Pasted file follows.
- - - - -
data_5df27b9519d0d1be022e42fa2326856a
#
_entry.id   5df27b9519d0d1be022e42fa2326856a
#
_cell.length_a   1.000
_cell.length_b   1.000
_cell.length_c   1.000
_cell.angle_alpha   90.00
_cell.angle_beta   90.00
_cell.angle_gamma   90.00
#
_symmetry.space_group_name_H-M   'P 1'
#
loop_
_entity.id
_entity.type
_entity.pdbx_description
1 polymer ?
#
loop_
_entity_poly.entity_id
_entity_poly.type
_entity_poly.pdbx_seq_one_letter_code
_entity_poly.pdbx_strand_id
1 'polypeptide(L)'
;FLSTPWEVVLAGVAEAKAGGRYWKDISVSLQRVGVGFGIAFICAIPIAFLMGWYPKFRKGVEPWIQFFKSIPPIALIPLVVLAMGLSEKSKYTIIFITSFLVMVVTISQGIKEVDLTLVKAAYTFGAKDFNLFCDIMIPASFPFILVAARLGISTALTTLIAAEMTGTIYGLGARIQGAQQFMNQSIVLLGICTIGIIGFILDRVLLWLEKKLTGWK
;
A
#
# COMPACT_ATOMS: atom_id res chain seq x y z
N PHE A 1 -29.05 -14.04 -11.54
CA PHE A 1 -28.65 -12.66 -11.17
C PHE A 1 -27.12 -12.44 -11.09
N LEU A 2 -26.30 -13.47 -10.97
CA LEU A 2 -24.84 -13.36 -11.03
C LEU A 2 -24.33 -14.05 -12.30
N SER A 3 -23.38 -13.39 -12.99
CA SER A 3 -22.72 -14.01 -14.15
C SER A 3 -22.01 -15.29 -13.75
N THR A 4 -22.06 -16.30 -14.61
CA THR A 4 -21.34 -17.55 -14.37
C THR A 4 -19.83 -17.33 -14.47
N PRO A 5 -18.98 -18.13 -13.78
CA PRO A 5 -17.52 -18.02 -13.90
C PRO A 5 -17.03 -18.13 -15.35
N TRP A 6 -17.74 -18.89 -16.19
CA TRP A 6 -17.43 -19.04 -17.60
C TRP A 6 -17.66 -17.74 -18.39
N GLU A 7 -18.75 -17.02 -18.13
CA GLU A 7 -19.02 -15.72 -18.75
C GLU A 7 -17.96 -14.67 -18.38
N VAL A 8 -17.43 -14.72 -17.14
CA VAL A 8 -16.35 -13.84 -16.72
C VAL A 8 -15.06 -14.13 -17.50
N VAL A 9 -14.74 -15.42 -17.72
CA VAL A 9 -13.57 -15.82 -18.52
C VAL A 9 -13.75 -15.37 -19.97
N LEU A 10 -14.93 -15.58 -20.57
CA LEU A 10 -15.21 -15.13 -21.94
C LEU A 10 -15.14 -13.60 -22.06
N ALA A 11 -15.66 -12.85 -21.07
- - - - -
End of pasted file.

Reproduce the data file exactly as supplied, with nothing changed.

data_5df27b9519d0d1be022e42fa2326856a
#
_entry.id   5df27b9519d0d1be022e42fa2326856a
#
_cell.length_a   1.000
_cell.length_b   1.000
_cell.length_c   1.000
_cell.angle_alpha   90.00
_cell.angle_beta   90.00
_cell.angle_gamma   90.00
#
_symmetry.space_group_name_H-M   'P 1'
#
loop_
_entity.id
_entity.type
_entity.pdbx_description
1 polymer ?
#
loop_
_entity_poly.entity_id
_entity_poly.type
_entity_poly.pdbx_seq_one_letter_code
_entity_poly.pdbx_strand_id
1 'polypeptide(L)'
;FLSTPWEVVLAGVAEAKAGGRYWKDISVSLQRVGVGFGIAFICAIPIAFLMGWYPKFRKGVEPWIQFFKSIPPIALIPLVVLAMGLSEKSKYTIIFITSFLVMVVTISQGIKEVDLTLVKAAYTFGAKDFNLFCDIMIPASFPFILVAARLGISTALTTLIAAEMTGTIYGLGARIQGAQQFMNQSIVLLGICTIGIIGFILDRVLLWLEKKLTGWK
;
A
#
# COMPACT_ATOMS: atom_id res chain seq x y z
N PHE A 1 -29.05 -14.04 -11.54
CA PHE A 1 -28.65 -12.66 -11.17
C PHE A 1 -27.12 -12.44 -11.09
N LEU A 2 -26.30 -13.47 -10.97
CA LEU A 2 -24.84 -13.36 -11.03
C LEU A 2 -24.33 -14.05 -12.30
N SER A 3 -23.38 -13.39 -12.99
CA SER A 3 -22.72 -14.01 -14.15
C SER A 3 -22.01 -15.29 -13.75
N THR A 4 -22.06 -16.30 -14.61
CA THR A 4 -21.34 -17.55 -14.37
C THR A 4 -19.83 -17.33 -14.47
N PRO A 5 -18.98 -18.13 -13.78
CA PRO A 5 -17.52 -18.02 -13.90
C PRO A 5 -17.03 -18.13 -15.35
N TRP A 6 -17.74 -18.89 -16.19
CA TRP A 6 -17.43 -19.04 -17.60
C TRP A 6 -17.66 -17.74 -18.39
N GLU A 7 -18.75 -17.02 -18.13
CA GLU A 7 -19.02 -15.72 -18.75
C GLU A 7 -17.96 -14.67 -18.38
N VAL A 8 -17.43 -14.72 -17.14
CA VAL A 8 -16.35 -13.84 -16.72
C VAL A 8 -15.06 -14.13 -17.50
N VAL A 9 -14.74 -15.42 -17.72
CA VAL A 9 -13.57 -15.82 -18.52
C VAL A 9 -13.75 -15.37 -19.97
N LEU A 10 -14.93 -15.58 -20.57
CA LEU A 10 -15.21 -15.13 -21.94
C LEU A 10 -15.14 -13.60 -22.06
N ALA A 11 -15.66 -12.85 -21.07